Snoring is associated with unexpected patient head movement during monitored anesthesia care vitreoretinal surgery

Colin A. McCannel, Eric J. Olson, Mark J. Donaldson, Sophie J. Bakri, Jose S. Pulido, Mueller Donna

Research output: Contribution to journalArticle

3 Scopus citations

Abstract

PURPOSE: To assess whether snoring is associated with sudden patient movement during local anesthesia with intravenous sedation. METHODS: In this prospective cohort study, patients undergoing ocular surgery with local anesthesia with intravenous sedation were studied. The occurrence or absence of snoring, and whether patient movement was noted were prospectively recorded. Complications that arose from patient movement were also noted. RESULTS: A total of 230 surgical procedures were included in the study. All cases were vitreoretinal surgery cases. During 37 procedures, snoring was noted, and among these, 18 patients (48.6%) moved their head suddenly. In contrast, movement occurred during only 2 of 193 procedures (1.0%) without documented snoring (P < 0.001). Thus, sudden patient head movement was approximately 49 times more prevalent in patients who snored. Continuous infusion propofol was also associated with sudden unexpected head movement (P = 0.0028). No complications as a result of the movement were identified in this study. CONCLUSION: Snoring during local anesthesia with intravenous sedation predicts a high likelihood of sudden patient movement during local anesthesia with intravenous sedation. The use of continuous infusion propofol anesthetic may increase the chance of head movement. Eye surgeons should be aware of these associations to help minimize the risk of complications caused by patient movement.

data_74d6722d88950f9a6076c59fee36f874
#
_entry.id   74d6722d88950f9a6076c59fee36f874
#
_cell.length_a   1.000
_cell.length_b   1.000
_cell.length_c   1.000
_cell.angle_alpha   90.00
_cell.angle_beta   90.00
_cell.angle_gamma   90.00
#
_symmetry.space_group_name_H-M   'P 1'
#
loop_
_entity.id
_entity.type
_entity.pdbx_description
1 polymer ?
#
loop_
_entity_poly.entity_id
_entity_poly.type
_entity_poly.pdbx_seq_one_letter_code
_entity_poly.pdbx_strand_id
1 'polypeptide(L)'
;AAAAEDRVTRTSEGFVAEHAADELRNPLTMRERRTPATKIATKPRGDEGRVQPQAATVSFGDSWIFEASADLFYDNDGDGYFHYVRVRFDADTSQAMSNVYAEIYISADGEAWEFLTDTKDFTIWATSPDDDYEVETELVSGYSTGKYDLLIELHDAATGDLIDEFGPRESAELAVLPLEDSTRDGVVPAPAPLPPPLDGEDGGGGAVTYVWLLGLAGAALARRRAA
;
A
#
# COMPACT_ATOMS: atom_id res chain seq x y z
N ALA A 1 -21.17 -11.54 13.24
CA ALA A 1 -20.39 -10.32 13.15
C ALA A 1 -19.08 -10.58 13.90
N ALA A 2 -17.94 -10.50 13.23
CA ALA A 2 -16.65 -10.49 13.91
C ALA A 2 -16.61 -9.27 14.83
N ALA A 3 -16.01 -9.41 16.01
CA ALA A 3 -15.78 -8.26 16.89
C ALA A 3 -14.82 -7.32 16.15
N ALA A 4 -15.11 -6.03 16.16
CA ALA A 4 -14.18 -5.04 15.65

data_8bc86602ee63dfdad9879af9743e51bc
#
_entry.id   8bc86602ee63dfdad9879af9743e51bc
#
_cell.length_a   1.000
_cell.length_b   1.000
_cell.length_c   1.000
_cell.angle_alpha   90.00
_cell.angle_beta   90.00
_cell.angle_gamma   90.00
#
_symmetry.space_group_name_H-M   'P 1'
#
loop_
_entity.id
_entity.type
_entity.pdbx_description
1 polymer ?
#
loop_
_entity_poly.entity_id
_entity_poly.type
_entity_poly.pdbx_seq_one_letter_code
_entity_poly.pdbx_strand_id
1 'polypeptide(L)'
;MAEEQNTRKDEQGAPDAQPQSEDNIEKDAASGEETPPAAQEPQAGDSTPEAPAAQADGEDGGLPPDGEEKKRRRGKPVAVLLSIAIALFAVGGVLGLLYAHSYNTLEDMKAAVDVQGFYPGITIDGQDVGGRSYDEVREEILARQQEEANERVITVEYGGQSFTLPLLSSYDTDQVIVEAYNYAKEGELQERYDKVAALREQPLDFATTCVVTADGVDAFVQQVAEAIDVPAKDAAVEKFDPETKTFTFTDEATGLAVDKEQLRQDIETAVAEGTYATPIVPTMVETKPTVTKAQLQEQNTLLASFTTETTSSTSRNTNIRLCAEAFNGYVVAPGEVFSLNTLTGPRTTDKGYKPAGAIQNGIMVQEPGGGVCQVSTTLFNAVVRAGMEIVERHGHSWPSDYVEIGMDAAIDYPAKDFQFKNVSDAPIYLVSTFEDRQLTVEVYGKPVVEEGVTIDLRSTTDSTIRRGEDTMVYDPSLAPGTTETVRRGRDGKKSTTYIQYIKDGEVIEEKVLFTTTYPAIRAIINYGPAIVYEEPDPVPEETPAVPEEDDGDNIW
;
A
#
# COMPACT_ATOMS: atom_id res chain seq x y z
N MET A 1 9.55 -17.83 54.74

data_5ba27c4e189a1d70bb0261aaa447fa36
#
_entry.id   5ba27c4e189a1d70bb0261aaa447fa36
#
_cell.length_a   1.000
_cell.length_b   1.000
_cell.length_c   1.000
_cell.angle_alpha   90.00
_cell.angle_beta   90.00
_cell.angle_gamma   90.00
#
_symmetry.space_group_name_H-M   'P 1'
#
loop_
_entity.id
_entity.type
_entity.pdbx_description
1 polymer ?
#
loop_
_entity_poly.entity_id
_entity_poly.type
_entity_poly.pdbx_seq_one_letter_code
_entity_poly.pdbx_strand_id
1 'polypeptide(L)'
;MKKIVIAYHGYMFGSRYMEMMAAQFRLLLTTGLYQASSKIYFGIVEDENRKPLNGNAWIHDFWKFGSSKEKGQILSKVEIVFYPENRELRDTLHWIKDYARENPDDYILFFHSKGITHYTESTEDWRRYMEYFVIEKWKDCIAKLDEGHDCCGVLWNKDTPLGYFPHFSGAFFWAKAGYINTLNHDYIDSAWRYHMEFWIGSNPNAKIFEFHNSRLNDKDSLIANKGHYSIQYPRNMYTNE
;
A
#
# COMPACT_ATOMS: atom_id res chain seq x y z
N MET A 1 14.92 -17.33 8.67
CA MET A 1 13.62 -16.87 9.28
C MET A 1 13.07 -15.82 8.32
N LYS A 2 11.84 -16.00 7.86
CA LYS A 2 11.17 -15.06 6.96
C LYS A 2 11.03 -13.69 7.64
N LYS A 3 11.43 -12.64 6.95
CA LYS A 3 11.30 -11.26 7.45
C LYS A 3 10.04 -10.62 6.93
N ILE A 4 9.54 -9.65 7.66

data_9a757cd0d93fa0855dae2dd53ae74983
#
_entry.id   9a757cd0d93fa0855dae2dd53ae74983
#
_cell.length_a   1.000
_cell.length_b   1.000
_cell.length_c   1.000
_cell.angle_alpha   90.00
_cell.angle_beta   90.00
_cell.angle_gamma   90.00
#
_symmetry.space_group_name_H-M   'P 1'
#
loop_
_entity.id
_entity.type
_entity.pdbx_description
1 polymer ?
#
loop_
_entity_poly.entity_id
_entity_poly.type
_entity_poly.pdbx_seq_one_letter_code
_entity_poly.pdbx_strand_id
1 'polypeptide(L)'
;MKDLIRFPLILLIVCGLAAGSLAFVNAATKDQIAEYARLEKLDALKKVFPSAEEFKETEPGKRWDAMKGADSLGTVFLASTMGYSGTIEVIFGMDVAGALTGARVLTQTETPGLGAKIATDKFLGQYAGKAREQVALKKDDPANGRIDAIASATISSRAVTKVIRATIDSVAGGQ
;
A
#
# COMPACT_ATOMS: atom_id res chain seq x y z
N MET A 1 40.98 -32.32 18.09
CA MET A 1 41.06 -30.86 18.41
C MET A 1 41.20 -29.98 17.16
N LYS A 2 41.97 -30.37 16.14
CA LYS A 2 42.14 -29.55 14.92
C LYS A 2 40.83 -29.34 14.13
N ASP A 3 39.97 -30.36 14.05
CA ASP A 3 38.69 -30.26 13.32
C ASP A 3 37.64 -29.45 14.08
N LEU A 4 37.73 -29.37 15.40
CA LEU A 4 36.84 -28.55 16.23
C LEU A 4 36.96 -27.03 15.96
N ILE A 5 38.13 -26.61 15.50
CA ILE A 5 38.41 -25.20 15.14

Original languageEnglish (US)
Pages (from-to)1324-1327
Number of pages4
JournalRetina
Volume32
Issue number7
DOIs
StatePublished - Jul 1 2012

Keywords

  • conscious sedation
  • continuous infusion propofol
  • head movement
  • local anesthesia
  • ophthalmologic surgical procedures
  • snoring

ASJC Scopus subject areas

  • Ophthalmology

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    McCannel, C. A., Olson, E. J., Donaldson, M. J., Bakri, S. J., Pulido, J. S., & Donna, M. (2012). Snoring is associated with unexpected patient head movement during monitored anesthesia care vitreoretinal surgery. Retina, 32(7), 1324-1327. https://doi.org/10.1097/IAE.0b013e31823bea54